Serato's Pitch 'n Time Pro is a plug-in that enables you to vary the pitch and/or the tempo of your source material. It isn't available in any real-time format, as these require a plug-in to have a 1:1 input-to-output ratio in respective of the number of samples — time-stretching, which involves changing the number of samples, can only be done with a file-based plug-in. However, although it is an off-line plug-in, Serato have cleverly enabled automation options that you would otherwise only find in a real-time plug-in, thus making post-production ritardandos ('rits') possible. It's also possible to treat multiple tracks (up to 48 of them!) simultaneously and retain their phase coherence. Pitch 'n Time Pro works as an Audiosuite plug-in in Pro Tools, and is compatible with both Mac OS X and Windows XP.
The Pitch 'n Time window has three main sections. Starting from the top there is the Tempo section, which offers three modes — Fixed, Variable and Morphing. Next there is the Length section, which shows the start, end and length of your selection; you can edit the source or target data from here and the information in the corresponding section will be updated. Finally, at the bottom is the Pitch section, which also has three modes — Fixed, Variable and Varispeed. In addition, right at the top of the window are some general controls which include a range selection from 2x to 8x as well as two different algorithm modes, one which suits more tonal sounds and the other which is better on more transient sounds.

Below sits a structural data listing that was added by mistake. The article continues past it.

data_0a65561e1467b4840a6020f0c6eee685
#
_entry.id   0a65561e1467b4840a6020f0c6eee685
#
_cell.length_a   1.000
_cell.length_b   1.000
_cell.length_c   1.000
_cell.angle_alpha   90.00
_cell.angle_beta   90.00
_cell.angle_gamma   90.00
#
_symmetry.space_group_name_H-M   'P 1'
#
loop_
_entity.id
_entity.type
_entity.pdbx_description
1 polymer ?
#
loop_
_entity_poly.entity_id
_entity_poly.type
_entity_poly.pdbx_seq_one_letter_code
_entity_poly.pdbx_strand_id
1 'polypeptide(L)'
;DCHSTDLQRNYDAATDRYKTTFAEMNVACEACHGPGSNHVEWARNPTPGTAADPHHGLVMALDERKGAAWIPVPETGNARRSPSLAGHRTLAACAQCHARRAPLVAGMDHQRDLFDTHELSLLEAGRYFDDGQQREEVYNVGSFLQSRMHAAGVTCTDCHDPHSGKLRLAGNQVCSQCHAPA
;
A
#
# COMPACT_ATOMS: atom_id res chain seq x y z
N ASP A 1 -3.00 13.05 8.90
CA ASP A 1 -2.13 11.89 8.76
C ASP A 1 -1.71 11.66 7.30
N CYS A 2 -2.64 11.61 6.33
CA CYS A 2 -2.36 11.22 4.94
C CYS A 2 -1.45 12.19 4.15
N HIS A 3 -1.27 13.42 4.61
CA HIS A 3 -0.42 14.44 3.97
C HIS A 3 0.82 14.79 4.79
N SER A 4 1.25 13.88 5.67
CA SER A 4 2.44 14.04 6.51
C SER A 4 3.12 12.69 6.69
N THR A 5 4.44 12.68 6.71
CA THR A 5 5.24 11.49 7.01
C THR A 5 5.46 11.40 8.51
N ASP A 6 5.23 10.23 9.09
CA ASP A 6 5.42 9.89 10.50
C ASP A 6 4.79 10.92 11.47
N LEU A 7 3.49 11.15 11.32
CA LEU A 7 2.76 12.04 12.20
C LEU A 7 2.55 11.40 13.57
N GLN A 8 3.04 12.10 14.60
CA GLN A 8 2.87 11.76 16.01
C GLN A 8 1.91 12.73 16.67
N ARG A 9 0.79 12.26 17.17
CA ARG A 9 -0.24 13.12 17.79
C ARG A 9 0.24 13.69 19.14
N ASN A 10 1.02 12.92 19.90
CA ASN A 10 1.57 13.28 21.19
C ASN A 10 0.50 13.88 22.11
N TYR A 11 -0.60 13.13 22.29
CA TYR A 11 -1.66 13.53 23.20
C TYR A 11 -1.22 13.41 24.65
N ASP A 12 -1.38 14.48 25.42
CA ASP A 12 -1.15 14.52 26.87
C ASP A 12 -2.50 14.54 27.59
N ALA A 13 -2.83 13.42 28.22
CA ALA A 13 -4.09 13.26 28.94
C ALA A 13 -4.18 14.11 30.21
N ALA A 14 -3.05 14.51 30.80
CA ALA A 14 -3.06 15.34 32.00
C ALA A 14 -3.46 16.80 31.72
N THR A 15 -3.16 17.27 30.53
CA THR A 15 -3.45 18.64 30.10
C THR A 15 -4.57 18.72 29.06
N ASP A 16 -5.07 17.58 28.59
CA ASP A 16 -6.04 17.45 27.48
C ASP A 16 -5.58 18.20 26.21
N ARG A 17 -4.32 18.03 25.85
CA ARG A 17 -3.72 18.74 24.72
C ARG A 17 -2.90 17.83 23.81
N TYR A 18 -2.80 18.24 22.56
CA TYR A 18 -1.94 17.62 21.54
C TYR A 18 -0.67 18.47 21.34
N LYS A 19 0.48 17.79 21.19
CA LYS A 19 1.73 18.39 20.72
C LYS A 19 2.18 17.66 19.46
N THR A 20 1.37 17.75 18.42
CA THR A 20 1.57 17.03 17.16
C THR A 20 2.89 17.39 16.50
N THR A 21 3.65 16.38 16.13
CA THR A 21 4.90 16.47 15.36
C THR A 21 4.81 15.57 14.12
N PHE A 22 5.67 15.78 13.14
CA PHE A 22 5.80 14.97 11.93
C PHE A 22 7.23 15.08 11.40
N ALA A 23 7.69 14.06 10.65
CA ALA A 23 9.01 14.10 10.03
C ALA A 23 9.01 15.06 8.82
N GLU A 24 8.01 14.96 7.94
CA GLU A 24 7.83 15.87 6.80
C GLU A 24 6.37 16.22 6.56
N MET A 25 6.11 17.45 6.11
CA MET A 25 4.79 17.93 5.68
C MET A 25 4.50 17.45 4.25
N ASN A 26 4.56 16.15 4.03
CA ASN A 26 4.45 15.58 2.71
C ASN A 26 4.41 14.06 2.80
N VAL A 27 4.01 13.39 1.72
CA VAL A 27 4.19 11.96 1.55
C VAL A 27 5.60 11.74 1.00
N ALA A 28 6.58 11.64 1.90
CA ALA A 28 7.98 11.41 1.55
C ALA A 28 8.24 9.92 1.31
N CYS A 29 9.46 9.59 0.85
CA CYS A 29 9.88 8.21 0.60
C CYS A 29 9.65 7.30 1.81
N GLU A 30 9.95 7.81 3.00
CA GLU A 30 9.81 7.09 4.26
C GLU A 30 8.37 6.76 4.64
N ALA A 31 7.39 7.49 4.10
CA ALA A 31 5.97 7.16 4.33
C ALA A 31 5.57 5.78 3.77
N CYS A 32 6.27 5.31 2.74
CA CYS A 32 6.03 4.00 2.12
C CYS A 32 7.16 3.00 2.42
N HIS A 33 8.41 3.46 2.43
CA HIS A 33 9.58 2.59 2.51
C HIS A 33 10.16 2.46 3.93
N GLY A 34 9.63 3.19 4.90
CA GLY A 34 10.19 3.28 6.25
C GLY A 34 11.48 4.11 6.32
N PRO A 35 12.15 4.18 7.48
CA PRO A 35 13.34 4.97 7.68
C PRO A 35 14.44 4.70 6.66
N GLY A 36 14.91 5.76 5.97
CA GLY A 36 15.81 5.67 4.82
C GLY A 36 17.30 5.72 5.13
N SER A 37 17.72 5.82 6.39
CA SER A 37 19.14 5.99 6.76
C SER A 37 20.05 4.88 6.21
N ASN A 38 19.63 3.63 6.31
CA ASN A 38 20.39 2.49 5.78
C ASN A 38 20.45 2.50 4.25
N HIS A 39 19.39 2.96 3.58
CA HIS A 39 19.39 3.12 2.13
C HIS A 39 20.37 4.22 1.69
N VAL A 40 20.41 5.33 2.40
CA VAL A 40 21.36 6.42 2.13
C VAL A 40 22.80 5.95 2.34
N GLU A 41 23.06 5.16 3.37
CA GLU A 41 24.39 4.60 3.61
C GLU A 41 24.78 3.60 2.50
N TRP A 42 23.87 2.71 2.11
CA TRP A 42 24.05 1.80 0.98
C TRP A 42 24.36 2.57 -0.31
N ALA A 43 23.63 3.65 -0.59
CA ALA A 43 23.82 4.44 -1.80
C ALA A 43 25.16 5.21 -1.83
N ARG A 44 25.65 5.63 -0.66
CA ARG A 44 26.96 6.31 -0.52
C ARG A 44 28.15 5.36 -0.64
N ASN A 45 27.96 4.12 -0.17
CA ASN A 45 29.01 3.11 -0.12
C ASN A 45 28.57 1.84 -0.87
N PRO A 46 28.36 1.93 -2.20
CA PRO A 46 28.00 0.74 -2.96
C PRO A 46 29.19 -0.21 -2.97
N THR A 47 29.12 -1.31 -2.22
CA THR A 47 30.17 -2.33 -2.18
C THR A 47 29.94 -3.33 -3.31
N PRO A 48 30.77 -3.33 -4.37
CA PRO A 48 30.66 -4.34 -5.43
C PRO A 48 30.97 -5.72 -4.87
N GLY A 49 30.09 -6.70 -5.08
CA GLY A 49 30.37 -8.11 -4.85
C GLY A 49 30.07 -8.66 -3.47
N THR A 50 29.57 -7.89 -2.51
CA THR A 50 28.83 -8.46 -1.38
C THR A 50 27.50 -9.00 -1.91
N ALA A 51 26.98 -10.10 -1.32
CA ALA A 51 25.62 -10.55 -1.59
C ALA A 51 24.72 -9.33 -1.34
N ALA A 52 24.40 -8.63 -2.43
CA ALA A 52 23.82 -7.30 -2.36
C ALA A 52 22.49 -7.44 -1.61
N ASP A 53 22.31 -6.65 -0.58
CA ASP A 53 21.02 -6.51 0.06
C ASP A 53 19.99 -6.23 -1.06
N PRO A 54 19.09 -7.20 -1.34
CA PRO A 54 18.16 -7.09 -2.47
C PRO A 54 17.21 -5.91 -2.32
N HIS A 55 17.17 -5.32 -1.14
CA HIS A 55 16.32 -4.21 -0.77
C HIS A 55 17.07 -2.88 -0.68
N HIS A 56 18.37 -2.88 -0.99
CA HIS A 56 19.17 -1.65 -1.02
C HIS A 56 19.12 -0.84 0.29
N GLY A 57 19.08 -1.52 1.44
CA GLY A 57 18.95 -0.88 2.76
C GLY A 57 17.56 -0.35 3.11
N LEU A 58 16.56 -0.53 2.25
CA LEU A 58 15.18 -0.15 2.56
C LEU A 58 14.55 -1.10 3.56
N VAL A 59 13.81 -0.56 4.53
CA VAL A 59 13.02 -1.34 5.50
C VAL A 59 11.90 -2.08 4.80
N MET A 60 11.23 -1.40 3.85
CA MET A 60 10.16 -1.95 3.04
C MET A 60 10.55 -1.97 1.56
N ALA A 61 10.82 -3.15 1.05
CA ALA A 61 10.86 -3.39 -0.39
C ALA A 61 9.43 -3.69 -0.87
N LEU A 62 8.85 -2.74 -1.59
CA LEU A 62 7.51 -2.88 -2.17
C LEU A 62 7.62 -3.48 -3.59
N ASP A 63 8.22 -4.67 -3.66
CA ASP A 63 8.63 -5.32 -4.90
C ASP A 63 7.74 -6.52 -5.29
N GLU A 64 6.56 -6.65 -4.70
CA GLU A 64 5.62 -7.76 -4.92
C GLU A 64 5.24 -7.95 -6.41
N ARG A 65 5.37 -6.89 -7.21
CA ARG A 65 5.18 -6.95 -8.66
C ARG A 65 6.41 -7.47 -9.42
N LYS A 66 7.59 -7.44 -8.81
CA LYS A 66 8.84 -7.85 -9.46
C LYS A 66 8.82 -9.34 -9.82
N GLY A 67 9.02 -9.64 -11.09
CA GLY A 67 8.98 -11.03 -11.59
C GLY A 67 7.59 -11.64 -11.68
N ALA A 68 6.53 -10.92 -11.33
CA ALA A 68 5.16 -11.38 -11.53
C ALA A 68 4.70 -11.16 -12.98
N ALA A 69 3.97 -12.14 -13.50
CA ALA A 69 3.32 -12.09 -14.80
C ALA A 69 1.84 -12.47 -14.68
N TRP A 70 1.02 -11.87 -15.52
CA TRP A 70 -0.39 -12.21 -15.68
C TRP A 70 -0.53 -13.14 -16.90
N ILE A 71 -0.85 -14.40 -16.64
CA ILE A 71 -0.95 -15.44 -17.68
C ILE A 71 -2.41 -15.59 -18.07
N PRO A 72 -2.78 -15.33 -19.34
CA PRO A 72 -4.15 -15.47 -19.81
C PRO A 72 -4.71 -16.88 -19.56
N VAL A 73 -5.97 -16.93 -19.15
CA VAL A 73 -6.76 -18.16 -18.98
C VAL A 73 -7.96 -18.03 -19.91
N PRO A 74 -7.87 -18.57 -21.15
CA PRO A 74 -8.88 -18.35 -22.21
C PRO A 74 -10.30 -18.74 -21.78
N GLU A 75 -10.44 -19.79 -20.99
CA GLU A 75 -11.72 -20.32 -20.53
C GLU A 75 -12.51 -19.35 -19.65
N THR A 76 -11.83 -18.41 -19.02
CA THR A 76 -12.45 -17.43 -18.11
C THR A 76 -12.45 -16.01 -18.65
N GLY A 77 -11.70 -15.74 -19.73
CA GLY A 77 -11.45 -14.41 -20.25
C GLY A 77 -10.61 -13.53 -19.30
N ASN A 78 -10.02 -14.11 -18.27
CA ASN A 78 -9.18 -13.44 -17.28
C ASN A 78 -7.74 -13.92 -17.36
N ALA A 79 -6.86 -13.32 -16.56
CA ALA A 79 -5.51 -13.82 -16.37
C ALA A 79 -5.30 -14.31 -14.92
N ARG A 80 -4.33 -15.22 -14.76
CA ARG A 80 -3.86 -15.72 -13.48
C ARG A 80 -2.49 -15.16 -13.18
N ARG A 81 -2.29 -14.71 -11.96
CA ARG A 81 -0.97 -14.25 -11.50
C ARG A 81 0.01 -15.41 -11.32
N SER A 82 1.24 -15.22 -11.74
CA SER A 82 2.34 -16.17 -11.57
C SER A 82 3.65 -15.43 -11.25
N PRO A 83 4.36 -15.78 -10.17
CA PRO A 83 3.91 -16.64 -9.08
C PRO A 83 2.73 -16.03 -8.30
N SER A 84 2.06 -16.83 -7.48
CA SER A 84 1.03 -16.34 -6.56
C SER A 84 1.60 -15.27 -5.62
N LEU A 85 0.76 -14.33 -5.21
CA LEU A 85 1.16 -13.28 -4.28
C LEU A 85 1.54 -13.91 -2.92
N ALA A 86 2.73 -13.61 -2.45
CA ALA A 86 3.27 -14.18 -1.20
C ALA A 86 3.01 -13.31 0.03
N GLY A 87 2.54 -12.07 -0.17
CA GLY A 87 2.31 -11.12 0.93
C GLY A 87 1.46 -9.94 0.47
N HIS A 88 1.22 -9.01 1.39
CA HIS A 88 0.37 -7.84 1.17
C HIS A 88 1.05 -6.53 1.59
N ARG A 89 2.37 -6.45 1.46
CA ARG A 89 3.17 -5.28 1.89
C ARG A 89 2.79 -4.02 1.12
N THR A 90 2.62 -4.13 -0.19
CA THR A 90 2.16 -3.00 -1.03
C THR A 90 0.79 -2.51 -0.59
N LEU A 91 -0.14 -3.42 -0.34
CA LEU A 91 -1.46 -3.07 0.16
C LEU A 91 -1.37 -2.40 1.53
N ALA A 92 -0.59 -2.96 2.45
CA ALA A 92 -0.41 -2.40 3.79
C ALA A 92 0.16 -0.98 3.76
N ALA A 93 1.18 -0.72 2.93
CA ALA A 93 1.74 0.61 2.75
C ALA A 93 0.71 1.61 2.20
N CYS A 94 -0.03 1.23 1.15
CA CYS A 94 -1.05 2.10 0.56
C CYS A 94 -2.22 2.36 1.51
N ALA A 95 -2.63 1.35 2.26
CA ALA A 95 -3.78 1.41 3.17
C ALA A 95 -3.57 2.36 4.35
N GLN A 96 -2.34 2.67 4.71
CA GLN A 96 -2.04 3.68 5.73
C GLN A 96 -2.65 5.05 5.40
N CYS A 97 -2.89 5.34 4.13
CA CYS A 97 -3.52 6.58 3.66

The tempo adjustment is nothing short of stunning. I mainly used the same samples that I used in the my recent shootout of Pro Tools limiter plug-ins, as they cover a wide range of material to test out Pitch 'n Time's abilities. I tried the drum & bass track first, which seemed fine, but where Pitch 'n Time really started to show what it is made of is with the rock opera and solo ballad clips. It was easily handling speed increases of up to 50 percent, and it was a revelation to find that the first problem to become noticeable was vibrato on the vocal and strings becoming too fast. The slowing down wasn't as spectacular, but again, that was down to the limitations of the sound and what happens when you slow down a performance by extreme amounts. In short, Pitch 'n Time will reach the limits of the sound of the source material before artifacts from the tempo-change processing become a problem. For music I didn't go beyond the 2x setting, but the more extreme settings available are great for creating and treating special effects.
To access the other Pitch 'n Time panels you click on the triangular Mode icons. The first of these is Variable Time-stretch, the obvious application of which is to create a ritardando in a source file that didn't have one. You can draw the 'rit' just as if it were automation on a track.
I tried creating a rit in the rock opera clip. I selected the end of a chorus and took the selection beyond into the bridge so as to be able to control the return to the normal tempo as well. To get the waveform in the plug-in window you click on the 'Update Waveform' button at the bottom of the plug-in window; you can then draw the rit by creating 'anchors' through Command-clicking, just as you would with track automation with the Smart Tool enabled. Use the Preview button to check it works. The whole plug-in works just as if it was a real time plug-in, to the extent that I kept inadvertently pressing the space bar to audition things instead of using the Preview button! Once I was happy I clicked on Process in the normal way for an Audiosuite plug-in and there it was back in the track, done.